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I speak in this Second Reading debate on NHS funding to acknowledge that this Conservative Government are committed to delivering record funding for the NHS to secure world-class healthcare. However, healthcare is not just about how much money goes in—it is also about how it is spent. I welcome the Bill’s intention, which is to provide financial certainty to secure improvements on prevention and detection, as well as the treatment of patients. I believe that the focus on prevention should apply to every new baby life coming into our world. Even though a hospital may be state of the art, as my local Buckland Hospital in Dover is, if proper procedures are not followed, avoidable deaths and serious injury are the result. World-class healthcare is therefore also about leadership, standards and strong procedures. It is about culture—accepting responsibility when things go wrong, ensuring that there is accountability when life is unnecessarily lost, and showing compassion to those who have suffered when mistakes are made.
I would like to take a moment to share an avoidable and sad event with the House. An experienced mother attended Buckland Hospital in Dover last January after becoming concerned about changes in the movement of her baby at 36 weeks. The baby was well developed at over 7.5 lb. The mother was in a higher-risk category, having miscarried before, as well as having other gynaecological factors. At the hospital, she was put on the standard foetal baby monitoring under the supervision of a long-standing midwife. The midwife had a student with her that day.
The mother reports that during the monitoring process, the midwife left the mother and baby at times in the sole care of the student, that the student was having difficulties getting a reliable reading and that this was raised with the midwife on more than one occasion. The reading continued to be unreliable and incomplete. However, the midwife decided to stop the foetal monitoring and signed the monitoring sheet, noting that it was a defective and poor-quality reading, before discharging the mother and baby. Baby Tallulah-Rai Edwards died shortly thereafter, within 48 hours of being discharged from hospital. She died of hypoxia, which is suffocating to death in the womb because of a lack of oxygen.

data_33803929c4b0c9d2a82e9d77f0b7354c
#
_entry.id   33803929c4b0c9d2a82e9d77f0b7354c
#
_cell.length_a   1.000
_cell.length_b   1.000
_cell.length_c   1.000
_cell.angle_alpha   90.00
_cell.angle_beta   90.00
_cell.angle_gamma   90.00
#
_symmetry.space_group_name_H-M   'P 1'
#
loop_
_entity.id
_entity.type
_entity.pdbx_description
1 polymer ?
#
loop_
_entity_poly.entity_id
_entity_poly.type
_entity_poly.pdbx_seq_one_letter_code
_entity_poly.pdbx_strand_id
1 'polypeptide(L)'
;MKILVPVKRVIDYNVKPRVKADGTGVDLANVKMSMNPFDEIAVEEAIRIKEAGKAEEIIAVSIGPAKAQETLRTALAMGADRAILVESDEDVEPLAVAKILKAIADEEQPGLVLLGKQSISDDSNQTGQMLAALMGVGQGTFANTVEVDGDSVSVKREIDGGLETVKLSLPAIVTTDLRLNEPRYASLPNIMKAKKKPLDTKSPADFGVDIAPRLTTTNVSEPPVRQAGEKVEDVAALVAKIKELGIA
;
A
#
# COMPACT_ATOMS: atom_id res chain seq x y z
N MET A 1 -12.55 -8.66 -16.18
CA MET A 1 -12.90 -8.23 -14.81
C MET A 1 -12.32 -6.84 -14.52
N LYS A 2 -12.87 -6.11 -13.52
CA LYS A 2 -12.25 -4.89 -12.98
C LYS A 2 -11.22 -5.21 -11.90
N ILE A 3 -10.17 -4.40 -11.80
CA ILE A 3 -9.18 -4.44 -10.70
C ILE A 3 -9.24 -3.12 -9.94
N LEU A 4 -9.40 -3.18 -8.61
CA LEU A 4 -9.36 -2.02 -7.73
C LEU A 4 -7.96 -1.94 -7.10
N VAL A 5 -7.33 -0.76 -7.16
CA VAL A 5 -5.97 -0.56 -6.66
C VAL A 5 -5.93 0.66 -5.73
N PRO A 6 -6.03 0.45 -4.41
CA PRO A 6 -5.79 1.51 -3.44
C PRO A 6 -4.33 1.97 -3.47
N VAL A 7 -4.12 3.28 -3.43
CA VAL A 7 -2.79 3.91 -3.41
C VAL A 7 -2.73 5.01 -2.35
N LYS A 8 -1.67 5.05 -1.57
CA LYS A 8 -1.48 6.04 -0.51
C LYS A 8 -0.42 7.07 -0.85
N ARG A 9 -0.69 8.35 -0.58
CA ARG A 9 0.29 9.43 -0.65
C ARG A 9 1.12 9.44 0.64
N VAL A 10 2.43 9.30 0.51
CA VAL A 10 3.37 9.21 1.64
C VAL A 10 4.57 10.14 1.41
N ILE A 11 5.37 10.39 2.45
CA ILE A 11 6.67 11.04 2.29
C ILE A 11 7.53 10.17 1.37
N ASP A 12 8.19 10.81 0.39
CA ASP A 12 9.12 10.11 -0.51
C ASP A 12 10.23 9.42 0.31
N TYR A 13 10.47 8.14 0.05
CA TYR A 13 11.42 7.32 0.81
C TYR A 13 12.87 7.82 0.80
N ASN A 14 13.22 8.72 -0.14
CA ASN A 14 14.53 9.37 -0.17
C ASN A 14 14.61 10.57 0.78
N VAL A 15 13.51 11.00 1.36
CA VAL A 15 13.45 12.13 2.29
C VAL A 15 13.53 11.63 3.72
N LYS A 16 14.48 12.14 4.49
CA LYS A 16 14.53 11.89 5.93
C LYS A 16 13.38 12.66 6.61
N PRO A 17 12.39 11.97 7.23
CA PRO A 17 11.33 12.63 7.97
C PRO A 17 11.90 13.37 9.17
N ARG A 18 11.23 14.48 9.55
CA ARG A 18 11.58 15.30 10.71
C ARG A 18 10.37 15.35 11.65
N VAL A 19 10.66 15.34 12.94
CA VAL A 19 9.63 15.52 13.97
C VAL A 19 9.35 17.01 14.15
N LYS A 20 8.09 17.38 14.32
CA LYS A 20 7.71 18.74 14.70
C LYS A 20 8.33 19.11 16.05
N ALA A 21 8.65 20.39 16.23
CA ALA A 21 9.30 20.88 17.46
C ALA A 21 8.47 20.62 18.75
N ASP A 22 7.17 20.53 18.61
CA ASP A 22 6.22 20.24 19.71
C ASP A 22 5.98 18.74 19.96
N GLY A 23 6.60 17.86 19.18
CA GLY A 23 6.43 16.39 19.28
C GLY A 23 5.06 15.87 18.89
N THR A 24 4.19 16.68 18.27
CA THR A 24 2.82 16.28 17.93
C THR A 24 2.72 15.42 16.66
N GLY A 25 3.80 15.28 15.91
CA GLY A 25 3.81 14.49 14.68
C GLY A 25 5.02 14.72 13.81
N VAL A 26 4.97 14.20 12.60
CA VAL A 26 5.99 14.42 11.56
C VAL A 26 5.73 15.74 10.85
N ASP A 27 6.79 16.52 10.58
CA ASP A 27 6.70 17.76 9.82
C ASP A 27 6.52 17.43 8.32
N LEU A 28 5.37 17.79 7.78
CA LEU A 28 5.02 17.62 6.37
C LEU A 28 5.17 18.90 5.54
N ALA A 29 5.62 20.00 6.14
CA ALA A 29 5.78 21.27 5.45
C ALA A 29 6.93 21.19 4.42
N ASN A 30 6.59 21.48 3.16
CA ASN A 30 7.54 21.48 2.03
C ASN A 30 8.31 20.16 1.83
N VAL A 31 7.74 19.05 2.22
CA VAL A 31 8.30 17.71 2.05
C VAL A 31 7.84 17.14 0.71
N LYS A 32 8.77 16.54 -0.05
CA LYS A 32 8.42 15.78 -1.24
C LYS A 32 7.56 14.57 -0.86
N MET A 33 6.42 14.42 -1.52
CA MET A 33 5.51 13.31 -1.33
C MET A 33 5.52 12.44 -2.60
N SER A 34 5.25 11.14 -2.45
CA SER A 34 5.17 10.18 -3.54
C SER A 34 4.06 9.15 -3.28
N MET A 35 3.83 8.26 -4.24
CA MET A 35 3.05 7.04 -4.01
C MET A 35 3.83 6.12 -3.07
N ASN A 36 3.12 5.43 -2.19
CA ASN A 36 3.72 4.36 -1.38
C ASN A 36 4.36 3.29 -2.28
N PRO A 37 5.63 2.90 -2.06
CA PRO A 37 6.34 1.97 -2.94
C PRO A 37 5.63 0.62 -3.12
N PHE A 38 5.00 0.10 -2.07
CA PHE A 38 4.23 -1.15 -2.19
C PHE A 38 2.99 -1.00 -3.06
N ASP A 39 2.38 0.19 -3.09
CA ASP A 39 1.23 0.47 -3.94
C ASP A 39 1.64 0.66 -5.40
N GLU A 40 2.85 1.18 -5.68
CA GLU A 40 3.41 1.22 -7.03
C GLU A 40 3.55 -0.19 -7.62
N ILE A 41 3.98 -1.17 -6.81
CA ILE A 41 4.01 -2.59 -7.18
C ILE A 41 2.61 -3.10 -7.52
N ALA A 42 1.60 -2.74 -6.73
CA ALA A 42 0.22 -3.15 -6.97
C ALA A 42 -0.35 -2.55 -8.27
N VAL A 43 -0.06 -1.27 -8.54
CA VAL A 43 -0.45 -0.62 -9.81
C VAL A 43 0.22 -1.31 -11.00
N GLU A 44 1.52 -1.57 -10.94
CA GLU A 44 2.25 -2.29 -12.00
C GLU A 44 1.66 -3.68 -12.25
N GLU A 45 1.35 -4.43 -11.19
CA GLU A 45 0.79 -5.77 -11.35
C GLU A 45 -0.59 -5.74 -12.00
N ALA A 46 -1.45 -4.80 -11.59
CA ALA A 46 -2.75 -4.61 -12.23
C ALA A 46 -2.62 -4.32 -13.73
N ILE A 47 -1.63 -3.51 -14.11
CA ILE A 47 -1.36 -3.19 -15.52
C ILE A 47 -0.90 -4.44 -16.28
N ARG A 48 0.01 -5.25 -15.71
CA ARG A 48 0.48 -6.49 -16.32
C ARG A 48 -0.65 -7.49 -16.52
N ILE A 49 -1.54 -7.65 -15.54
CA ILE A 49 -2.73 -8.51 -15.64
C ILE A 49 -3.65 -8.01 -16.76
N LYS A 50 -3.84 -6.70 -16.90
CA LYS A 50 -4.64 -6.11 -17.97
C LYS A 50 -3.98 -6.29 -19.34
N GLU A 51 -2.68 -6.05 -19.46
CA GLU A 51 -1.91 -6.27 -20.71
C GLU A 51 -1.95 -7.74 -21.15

Tallulah-Rai’s mum, Shelley, and her dad, Nicholas, have come to my surgery to ask me to raise with the Minister their serious concerns about the avoidable death of Tallulah-Rai. In doing so, I acknowledge the dignity and tenacity with which Tallulah-Rai’s family have looked for answers so that other families do not experience such a loss.
Tallulah-Rai’s parents maintain that she died as a result of inadequate foetal monitoring at Buckland Hospital, which is part of the East Kent Hospitals University NHS Foundation Trust. There can be no doubt that mum Shelley should not have been sent home on
This incident is all the more shocking because the unnecessary death of Tallulah-Rai was far from an isolated incident. Last Friday saw the conclusion of the coroners’ inquest on baby Harry Richford, a death in 2017 at another east Kent trust hospital. I pay tribute to my right hon. Friend Sir Roger Gale for his sympathy and support for baby Harry’s family, as well as their dignity in their distress and their desire to ensure that lessons are learnt from the unnecessary and tragic death of their baby son.
Inadequate foetal monitoring and wider problems in local maternity services have been highlighted in the inquest proceedings as well as in Care Quality Commission investigations in 2016 and 2018. Indeed, there was even a damning secret report commissioned by the trust as far back as 2015, which has only recently come to light. As one of the local Members of Parliament in east Kent, I cannot be fully assured that foetal monitoring in every case, and without exception, is being conducted to the right standards in our local hospitals, nor can Tallulah-Rai’s parents, Nicholas and Shelley. They know that nothing can bring their baby daughter back, but they want changes to the law and the administration of healthcare to ensure that no other parent suffers an unnecessary loss.
They want to see, first, immediate action taken at our local maternity services, so that there is no risk of another baby dying where inadequate foetal monitoring is an issue, or procedures are not followed, or there is unclear or inadequate advice to patients. This cannot wait for a lengthy public inquiry—it needs action now. Secondly, the culture of the trust should be made subject to a further and detailed review. Tallulah-Rai’s parents are still trying to get answers about their daughter’s death, yet in the latest draft report to them, more than a year on, the trust has not even bothered to get their baby’s name right. The trust needs to stop hiding behind paperwork and process; it should take responsibility right now so that Tallulah-Rai’s family can mourn and move on. Thirdly, they want the right to a coroner’s inquest to be extended to all baby deaths, whenever that death occurs, be it before or after the birth date. I know that the Government were bringing forward changes to this before the election and I ask the Minister for an update on how the measures are being progressed to ensure that there is a right to an inquest in these circumstances.
This important Bill provides record funding for the NHS, but money is not everything. Effective management and oversight, responsibility and accountability, and diligence, respect and compassion are all essential features of a world-leading healthcare service. I hope that the Minister will support me and my hon. Friends from across east Kent as we look for urgent and immediate improvements locally to give mums and dads-to-be the greatest possible confidence in our maternity services right here and now.